It was almost four, but I was wide awake. He offered to show me how to meditate, and we sat for a few minutes while he lectured me in a gently exasperated tone, "No, no, keep your back straight, let your body hang down from your head. And don't close your eyes." His hands fluttered, adjusting my chin, shoulders, spine. I wondered if it was working, if I was in fact meditating. I seemed to be drifting into it, but kept blowing it by being aware of what I was doing. I was almost afraid to look him in the eyes.
He shut out the light and asked if I wanted to lie down next to him.
What did I seek in this encounter? Such a moment to step outside of myself and imagine what I'd been searching for, or what I'd found, alone there in the dark with this strange poet who was as lonely as I was in the world. I wanted a physical connection with all those gray ghosts of my imagination, whose words I'd pored over, trying to make some sense of the sorrow and transience I sensed at the core of life.
Something in the moment made me at least want to be fearless. I lay down in the bed, shoes on, heart racing, feeling like a kind of child bride, afraid and unbearably curious at the same time. Ginsberg got up and went to the sink, standing in the open bathroom door washing his socks. Such a strange thing, it seemed, for someone who read in front of rapt audiences of a thousand or more, to wash his own socks in a sink. He came back and said, "Do you mind if I take my clothes off?" I said I didn't. He sat cross-legged next to me in the bed, naked, looking like a guru in the dim streetlight. Having at once no idea and every idea what I was doing, I reached up and unsnapped the buckle of my overalls, a gesture he would recall years later as having displayed surprising audacity.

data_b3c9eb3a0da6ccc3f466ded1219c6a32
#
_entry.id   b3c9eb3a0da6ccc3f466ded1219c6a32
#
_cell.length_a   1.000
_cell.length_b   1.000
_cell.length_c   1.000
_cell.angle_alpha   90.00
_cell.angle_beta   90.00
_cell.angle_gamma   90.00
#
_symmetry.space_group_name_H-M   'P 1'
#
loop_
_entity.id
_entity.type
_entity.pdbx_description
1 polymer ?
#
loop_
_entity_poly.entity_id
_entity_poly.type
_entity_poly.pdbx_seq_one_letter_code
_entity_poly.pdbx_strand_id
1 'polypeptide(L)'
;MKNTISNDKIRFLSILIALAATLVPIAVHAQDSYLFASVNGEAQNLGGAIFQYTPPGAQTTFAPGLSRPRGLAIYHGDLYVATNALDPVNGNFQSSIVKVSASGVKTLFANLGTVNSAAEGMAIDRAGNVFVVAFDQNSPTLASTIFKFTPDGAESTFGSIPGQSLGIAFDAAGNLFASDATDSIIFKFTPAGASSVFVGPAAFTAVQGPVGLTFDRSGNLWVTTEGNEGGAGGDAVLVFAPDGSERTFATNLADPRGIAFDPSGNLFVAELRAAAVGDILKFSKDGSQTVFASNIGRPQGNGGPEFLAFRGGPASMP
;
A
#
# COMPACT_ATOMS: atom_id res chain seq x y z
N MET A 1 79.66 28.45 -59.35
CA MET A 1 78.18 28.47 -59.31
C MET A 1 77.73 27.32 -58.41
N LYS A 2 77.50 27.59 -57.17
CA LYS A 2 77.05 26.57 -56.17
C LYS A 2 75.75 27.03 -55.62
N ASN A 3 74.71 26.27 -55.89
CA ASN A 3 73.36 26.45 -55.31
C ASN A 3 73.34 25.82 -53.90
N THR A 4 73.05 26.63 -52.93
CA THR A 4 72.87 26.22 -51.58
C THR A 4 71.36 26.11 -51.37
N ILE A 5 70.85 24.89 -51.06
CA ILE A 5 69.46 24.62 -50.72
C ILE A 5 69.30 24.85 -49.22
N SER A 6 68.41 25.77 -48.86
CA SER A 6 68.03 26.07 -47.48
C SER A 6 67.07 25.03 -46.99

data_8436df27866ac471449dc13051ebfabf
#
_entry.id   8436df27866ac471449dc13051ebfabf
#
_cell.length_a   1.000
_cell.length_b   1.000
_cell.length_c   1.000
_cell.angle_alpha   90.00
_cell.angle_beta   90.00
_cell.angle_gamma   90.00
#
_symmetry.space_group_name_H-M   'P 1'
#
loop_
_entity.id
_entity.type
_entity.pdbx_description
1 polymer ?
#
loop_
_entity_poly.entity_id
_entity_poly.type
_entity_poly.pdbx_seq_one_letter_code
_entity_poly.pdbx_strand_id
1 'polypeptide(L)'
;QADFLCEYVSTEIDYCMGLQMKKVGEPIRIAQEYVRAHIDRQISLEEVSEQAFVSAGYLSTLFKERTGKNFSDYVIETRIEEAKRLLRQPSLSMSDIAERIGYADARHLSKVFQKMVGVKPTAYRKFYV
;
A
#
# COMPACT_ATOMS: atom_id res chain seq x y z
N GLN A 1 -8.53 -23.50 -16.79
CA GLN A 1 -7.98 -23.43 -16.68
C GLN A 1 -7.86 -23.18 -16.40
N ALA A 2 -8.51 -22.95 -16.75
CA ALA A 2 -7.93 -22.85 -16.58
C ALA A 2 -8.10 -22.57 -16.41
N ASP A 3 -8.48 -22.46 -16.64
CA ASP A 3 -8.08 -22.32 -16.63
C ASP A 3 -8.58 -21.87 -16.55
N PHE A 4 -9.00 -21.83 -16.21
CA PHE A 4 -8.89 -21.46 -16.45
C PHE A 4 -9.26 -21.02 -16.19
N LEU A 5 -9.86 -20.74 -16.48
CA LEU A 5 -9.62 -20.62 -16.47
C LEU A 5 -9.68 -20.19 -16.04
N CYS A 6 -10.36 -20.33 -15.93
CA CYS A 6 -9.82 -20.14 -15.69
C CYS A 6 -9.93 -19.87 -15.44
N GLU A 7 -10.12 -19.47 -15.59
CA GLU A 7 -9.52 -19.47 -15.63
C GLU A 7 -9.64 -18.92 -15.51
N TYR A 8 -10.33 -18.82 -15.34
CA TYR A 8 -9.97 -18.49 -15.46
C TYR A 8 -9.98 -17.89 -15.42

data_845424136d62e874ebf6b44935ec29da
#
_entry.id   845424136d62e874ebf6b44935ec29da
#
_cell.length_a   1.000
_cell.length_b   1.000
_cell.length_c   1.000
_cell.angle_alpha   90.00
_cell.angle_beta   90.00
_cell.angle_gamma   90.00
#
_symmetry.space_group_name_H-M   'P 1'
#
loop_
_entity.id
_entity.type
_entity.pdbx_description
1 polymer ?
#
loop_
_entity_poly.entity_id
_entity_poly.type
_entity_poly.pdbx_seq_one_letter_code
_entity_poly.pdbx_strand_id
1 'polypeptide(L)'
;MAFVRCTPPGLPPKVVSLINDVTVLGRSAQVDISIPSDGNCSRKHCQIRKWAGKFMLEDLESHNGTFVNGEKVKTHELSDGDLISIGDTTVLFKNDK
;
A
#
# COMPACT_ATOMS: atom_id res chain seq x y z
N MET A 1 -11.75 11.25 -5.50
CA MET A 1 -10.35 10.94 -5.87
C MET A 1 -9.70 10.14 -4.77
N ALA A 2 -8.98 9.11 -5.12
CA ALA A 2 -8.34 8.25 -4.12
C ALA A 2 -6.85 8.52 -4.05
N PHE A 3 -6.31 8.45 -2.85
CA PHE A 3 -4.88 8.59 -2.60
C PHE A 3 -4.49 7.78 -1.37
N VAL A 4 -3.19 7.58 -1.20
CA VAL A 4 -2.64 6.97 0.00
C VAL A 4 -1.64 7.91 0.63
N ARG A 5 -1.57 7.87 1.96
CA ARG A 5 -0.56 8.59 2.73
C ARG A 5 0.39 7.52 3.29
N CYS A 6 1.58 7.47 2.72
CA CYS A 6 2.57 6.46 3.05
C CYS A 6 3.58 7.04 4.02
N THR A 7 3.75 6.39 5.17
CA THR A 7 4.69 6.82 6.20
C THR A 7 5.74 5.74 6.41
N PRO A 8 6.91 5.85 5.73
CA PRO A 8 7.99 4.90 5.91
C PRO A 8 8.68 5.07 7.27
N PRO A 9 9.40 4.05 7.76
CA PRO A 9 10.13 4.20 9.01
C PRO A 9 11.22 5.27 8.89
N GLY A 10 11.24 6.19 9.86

The funny thing about kissing this man fifty years my senior was how familiar it felt. He was smaller than me, and had a soft, hairless body that felt like a seventeen-year-old's. Next to me in the lotus position, running his hands over my nude body, he seemed infused with an electric energy I had hitherto not known existed and have not discovered anywhere since. I'd wondered if it would seem obscene or lecherous: it was neither, but something extraordinarily gentle and sympathetic. "Socrates said that the best teaching is done in bed," he told me. It was the age-old exchange, the vitality of youth offered up to the wisdom of experience and vice versa. Or, as Ginsberg put it: "I'm a vampire sucking your youthful energy."
Really, though, there was nothing particularly vampiric about our tryst. After the initial shock of unfamiliarity subsided, my racing heart slowed, and I felt more or less at ease. Afterwards, I felt initiated into some rite that marked off the me I now was from the me I had been. The birds were just beginning to sing and the sky was shifting to a predawn gray when I crawled out of bed and tiptoed down to my own room. "You won't tell?" I whispered to him. "I'm not a fink," he replied, laughing. In the morning, we met at the breakfast table, both exhausted, never saying a word.